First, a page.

Calls for targeted U.S. sanctions against several dozen Russian business and political elites by jailed opposition leader Alexei Navalny’s Anti-Corruption Foundation (FBK) confirms its status as a foreign agent, the Kremlin said Monday.
On Jan. 30, FBK executive director Vladimir Ashurkov shared a letter to U.S. President Joe Biden listing individuals — many of whom have close ties to President Vladimir Putin — who the group said should be sanctioned in order to combat high-level corruption and human rights abuses. “Anything less will fail to make the regime change its behavior,” the letter says.
"As for this fund and all these letters and appeals, the fund has de jure and de facto demonstrated its status as a foreign agent," the state-run TASS news agency quoted Kremlin spokesman Dmitry Peskov as saying to reporters.
"We do not accept these sanctions. We consider them absolutely unacceptable, we believe that this is a completely wrong method of conducting interstate relations. There is no prospect for this method," he added.
The list posted by Ashurkov divides the named individuals into three categories: businessmen, human rights violators and people "personally involved in the persecution of Alexei Navalny" and the foundation he created. Among them are Chelsea Football Club owner Roman Abramovich, billionaire Alisher Usmanov and state-owned VTB Bank President Andrei Kostin.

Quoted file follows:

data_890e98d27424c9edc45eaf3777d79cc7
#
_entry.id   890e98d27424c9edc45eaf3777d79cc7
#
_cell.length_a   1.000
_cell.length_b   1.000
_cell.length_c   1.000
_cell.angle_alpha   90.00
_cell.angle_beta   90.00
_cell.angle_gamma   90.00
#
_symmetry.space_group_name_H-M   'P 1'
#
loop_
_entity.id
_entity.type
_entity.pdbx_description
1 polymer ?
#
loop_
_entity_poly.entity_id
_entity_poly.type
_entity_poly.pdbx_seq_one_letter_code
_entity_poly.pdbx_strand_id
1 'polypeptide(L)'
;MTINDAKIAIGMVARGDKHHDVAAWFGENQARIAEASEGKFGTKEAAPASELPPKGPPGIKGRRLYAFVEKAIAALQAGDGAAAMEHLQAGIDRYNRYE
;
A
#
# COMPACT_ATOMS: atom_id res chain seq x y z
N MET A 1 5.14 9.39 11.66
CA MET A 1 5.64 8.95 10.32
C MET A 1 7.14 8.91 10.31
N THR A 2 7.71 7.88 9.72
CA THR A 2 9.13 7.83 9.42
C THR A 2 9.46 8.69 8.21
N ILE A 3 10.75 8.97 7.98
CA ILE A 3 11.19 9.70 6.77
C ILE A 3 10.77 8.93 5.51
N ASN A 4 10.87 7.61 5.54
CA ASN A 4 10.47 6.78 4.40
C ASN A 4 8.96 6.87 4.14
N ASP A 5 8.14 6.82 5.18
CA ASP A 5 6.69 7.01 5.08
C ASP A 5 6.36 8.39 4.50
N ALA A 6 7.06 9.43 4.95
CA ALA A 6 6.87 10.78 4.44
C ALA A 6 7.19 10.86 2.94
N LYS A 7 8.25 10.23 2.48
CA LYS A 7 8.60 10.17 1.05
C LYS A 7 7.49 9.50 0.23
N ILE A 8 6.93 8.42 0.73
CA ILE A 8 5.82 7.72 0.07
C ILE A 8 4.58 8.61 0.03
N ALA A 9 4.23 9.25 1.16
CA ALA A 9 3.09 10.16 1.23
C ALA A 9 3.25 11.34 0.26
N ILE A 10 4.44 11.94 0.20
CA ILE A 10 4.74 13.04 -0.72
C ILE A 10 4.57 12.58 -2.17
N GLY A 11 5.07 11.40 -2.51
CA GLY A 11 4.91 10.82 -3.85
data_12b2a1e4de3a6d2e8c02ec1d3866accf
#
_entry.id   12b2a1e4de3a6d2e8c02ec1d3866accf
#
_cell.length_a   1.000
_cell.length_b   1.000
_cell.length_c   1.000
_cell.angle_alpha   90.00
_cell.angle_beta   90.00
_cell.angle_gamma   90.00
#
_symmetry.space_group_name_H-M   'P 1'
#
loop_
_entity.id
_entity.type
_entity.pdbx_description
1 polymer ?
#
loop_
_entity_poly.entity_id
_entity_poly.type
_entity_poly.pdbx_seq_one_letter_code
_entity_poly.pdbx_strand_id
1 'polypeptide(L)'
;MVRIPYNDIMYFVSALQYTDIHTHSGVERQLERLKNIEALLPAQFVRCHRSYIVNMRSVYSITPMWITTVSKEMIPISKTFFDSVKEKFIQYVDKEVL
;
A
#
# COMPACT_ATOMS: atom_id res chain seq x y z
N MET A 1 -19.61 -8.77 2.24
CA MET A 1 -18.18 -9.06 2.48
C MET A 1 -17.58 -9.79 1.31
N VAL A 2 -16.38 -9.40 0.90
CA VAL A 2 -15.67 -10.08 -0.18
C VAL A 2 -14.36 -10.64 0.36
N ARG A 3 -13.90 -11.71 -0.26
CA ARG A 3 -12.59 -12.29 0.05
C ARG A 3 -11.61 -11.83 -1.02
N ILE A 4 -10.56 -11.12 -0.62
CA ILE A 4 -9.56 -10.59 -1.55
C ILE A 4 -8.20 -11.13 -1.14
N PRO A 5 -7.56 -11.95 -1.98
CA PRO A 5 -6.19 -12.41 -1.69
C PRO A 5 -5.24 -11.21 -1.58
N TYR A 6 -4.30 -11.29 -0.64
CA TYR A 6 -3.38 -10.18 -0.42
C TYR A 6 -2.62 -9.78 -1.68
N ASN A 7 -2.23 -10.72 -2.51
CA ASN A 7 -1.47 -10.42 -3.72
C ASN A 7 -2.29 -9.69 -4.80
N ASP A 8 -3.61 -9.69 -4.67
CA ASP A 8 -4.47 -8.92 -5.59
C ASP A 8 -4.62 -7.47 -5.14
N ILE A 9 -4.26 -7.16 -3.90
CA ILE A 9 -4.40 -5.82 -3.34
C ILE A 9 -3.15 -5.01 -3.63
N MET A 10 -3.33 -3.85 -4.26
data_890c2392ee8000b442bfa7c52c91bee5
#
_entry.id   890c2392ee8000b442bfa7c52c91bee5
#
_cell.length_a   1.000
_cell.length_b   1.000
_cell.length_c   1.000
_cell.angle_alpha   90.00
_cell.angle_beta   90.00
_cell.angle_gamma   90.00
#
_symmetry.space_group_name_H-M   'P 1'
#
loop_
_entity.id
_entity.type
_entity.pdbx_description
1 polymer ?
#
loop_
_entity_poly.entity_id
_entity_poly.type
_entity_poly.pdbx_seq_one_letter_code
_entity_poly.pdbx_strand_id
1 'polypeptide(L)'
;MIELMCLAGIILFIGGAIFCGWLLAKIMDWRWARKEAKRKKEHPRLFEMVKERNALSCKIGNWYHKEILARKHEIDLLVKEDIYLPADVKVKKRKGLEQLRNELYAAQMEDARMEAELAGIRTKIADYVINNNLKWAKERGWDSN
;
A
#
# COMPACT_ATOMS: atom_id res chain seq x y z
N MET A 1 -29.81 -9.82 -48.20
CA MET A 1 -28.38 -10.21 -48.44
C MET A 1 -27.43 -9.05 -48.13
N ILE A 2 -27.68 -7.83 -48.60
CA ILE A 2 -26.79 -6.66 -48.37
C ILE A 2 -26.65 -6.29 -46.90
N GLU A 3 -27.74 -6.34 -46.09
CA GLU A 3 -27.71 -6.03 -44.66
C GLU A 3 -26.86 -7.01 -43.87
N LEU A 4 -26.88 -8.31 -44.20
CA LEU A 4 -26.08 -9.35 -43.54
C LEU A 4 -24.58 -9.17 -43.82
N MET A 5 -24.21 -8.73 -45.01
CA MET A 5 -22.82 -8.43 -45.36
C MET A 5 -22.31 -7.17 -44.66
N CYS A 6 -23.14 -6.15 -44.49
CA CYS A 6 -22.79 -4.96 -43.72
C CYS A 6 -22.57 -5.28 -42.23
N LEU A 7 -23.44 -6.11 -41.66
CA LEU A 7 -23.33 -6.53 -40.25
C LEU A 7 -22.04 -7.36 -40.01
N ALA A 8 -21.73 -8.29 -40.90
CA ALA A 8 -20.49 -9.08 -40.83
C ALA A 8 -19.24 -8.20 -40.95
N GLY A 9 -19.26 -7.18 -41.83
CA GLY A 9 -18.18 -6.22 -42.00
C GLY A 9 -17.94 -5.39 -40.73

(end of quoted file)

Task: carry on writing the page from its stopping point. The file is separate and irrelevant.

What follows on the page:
The White House has not yet issued a formal response to the letter calling for personalized sanctions. Biden has previously called for Navalny’s immediate release and hinted at the possibility of new sanctions over a massive cyber breach of U.S. government agencies that has been linked to Russia.
Those who call for the imposition of sanctions should be held criminally responsible, State Duma Speaker Vyacheslav Volodin said.
Volodin called for an amendment to a corresponding bill passed in 2018, which provides for criminal liability for the enforcement of sanctions on the territory of Russia.
According to Volodin, similar appeals on the introduction of sanctions against Russians should be regarded as "an appeal for foreign aid in order to destroy our economy."
The Kremlin accused Navalny of working on behalf of western intelligence services, particularly the CIA, after the anti-corruption campaigner blamed his near-fatal poisoning with the Novichok nerve agent on President Vladimir Putin.
Russia added the FBK to its registry of foreign agents in 2019, a move the group says is aimed at hindering its investigations into corruption.